Skip to main content
4 answers
9
Asked 413 views

What job would be most fitting for me that would pay enough to live comfortably?

I am a senior in high school, currently dual enrolled into a college for a Graphic Design program, but I also want to be a photographer. If I do persue graphic design or photography what would be the best thing to do after I graduate? #graphic-design #photography #computer

+25 Karma if successful
From: You
To: Friend
Subject: Career question for you

9

4 answers


1
Updated
Share a link to this answer
Share a link to this answer

Jessica’s Answer

Honestly, photography and graphic design pair very well together. I imagine it depends on what aspects you enjoy most from photography. I went to school for Graphic Design but studied photography just a little bit. In my career so far, I've been able to take photos and edit the photos in a way to use them as my own sourced "stock" imagery instead of having to pay for stock imagery from a site like Shutterstock. Or, I've been an event photographer for concerts, often editing the photos after the show and adding logos or other watermarks to the design afterward. I've doctored damaged photos for people. I've even worked for some restaurants where I was a food photographer who, then, incorporated the photos of their food into advertisements for the restaurant. Most of these photography + design jobs I've gotten to do were when I was a designer for a marketing firm. It was my first gig after college so I didn't make a lot of money starting off, but it was a great way to begin building my portfolio for bigger and better jobs after that gig. I wouldn't expect to make a ton of money right out of college as a graphic designer, but the work is fulfilling and you learn a lot on the job within your first year that you can take with you to your next job. Compared to my friends, I got to have a job that I enjoyed and looked forward to doing every day, but you might struggle financially at first. Make sure your first graphic design or photography job doesn't have any Conflict of Interest rules so you can still freelance on the side and that they don't own the rights to your work so that you're allowed to include the work you create for them in your personal portfolio, otherwise, I would 100% pass on that company until you build up your portfolio enough to get a well-paying gig.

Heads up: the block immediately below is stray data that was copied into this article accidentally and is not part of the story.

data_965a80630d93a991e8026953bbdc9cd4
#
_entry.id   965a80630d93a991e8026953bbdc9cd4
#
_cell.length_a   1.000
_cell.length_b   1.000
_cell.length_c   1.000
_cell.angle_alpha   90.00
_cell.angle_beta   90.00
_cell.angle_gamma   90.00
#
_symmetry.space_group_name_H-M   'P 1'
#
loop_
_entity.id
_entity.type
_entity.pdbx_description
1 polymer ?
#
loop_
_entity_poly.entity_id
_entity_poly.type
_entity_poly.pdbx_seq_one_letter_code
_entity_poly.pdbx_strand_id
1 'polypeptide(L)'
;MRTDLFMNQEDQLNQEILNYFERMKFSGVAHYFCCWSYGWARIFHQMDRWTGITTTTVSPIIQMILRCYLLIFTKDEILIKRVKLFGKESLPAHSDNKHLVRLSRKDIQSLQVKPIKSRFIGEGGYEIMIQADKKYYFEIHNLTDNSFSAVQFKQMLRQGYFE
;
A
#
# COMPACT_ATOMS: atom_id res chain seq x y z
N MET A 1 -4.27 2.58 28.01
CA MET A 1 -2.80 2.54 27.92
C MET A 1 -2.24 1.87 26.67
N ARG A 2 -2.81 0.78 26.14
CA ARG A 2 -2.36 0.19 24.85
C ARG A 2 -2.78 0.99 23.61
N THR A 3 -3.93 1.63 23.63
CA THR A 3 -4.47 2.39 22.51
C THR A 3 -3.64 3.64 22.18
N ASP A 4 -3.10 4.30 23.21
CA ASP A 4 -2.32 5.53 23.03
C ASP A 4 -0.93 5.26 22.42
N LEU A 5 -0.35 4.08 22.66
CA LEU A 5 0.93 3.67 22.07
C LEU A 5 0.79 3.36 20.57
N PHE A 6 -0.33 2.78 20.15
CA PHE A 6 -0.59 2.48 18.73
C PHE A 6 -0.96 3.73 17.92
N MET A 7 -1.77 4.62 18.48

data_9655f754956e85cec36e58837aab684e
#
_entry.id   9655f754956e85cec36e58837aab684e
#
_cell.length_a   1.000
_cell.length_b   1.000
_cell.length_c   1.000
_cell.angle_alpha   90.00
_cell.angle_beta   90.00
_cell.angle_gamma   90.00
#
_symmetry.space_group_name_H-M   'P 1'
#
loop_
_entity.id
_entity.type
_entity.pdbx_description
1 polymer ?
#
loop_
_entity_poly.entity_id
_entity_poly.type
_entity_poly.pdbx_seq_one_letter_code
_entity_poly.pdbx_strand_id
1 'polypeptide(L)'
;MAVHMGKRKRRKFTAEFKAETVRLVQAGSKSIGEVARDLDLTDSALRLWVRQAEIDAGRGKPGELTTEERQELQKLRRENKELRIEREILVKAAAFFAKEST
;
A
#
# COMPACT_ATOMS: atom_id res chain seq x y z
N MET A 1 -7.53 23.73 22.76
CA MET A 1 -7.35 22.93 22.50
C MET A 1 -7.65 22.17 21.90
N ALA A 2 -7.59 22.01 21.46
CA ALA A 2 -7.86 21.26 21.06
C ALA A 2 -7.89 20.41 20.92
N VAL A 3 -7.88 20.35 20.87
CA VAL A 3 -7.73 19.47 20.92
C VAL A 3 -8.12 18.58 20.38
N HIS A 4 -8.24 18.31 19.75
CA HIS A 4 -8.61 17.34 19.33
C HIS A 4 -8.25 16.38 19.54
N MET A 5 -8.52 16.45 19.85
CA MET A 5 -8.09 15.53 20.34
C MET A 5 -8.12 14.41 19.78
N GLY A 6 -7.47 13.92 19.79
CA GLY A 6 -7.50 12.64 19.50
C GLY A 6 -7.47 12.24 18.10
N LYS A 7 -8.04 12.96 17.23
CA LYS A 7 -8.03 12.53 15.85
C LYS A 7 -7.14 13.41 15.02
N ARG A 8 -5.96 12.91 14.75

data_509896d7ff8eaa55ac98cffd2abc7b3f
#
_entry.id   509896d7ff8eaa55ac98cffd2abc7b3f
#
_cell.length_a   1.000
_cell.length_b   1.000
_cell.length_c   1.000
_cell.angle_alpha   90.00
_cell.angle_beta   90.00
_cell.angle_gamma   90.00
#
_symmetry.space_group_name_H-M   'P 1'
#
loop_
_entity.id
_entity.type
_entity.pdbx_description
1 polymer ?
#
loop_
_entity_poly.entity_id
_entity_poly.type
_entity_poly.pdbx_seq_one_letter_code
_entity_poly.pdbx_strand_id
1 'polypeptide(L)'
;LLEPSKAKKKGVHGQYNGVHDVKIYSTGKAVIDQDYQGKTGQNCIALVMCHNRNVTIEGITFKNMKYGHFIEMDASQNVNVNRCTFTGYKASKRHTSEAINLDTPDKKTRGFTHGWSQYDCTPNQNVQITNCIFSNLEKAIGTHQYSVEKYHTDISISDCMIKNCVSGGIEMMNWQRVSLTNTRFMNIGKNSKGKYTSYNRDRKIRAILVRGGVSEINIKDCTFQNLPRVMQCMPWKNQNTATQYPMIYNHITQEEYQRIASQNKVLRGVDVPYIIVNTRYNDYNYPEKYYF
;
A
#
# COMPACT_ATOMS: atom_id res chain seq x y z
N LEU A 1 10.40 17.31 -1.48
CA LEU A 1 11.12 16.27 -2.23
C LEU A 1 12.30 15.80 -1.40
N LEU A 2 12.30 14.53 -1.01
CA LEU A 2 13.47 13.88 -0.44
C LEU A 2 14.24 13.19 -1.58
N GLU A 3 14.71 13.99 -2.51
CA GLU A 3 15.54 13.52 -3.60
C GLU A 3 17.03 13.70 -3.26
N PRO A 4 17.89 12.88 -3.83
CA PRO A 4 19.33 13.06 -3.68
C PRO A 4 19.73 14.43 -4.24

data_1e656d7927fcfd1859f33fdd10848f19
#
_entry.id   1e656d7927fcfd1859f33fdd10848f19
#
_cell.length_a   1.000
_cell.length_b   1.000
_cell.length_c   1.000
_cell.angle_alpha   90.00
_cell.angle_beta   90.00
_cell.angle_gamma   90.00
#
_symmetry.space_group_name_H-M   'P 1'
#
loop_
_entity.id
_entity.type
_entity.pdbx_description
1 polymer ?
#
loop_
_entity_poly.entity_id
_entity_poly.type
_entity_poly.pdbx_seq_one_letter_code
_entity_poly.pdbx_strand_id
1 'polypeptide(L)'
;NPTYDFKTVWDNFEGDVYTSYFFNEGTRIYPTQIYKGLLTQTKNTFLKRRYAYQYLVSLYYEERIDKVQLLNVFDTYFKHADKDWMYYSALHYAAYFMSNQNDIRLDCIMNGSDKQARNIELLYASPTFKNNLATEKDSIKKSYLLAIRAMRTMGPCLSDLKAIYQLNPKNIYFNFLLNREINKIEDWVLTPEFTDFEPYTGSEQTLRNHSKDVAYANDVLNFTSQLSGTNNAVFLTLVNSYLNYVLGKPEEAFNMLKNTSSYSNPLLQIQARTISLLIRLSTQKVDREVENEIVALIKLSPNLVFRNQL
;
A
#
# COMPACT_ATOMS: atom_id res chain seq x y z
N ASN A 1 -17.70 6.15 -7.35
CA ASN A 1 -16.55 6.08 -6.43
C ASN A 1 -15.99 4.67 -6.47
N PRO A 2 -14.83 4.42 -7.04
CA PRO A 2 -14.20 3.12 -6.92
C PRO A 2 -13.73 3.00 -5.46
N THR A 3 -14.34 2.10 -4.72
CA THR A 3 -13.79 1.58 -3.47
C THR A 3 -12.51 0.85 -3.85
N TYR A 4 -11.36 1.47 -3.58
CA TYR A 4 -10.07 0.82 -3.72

1
0
Updated
Share a link to this answer
Share a link to this answer

Nir’s Answer

Photography as a full time job can be very hard because you have to have a lot of connections that pay very well. I once knew a man who was a rich photographer and he told me what he did was extremely rare. However, graphic design leaves a lot of doors open. You can work for a studio, or a TV show, or an advertising or marketing company, very in demand and with decent wages.

That being said maybe that's not what will make you happiest. For that reason the best thing you can do for yourself is to shadow a few different professionals. Ask them if you can be a fly on the wall and buy them coffee and see if you can sit with them for a day. The more people you get to shadow the better the idea you will have about what you want to do.
0
0
Updated
Share a link to this answer
Share a link to this answer

David’s Answer

Hello Eleazar,
With a degree in graphic design you should be able to secure some form of employment although I hear entry level work does not pay very well. If you get a degree in photography in addition to design that may give you a little edge over other job seekers. With either degree, or both, getting established and making a decent living will be a challenge. Whatever you choose, you will have to start at the bottom, prove yourself and work your way up the ladder. You might want to look at teaching to get started. That way you have a decent income as you establish yourself as a designer or photographer.
Best of luck to you.
0
0
Updated
Share a link to this answer
Share a link to this answer

Michael’s Answer

If it were just photography, you'd have some challenges. The graphics design element makes you more versatile. Both require good computer skills. Options after graduating can include advertising agencies, fashion, film, corporate marketing, and even a role in an engineering team where industrial design graphics are essential in early stage product visualization. If you want to go the entrepreneurial route then find teammates that complete you talents in content creation for market services. A lot of companies outsource this work to contractors rather than doing it in house. You'll need some funds to start things up if you go this independent route. You can also start with a marketing role at a company and then move to your own organization later if you choose.

Michael recommends the following next steps:

Look up someone that's in the visual arts field working at a company already. Use LinkedIn and simply ask if you can ask if you can talk about what it's like working in their field.
Think about who needs these services in different industries. The technology, film making, advertising and other industries vary in how they value (and pay) for these skills. Explore and ask questions.
Take some marketing classes. Consider an industrial design class.
Start creating a portfolio of work items. Show off you professional quality output.
0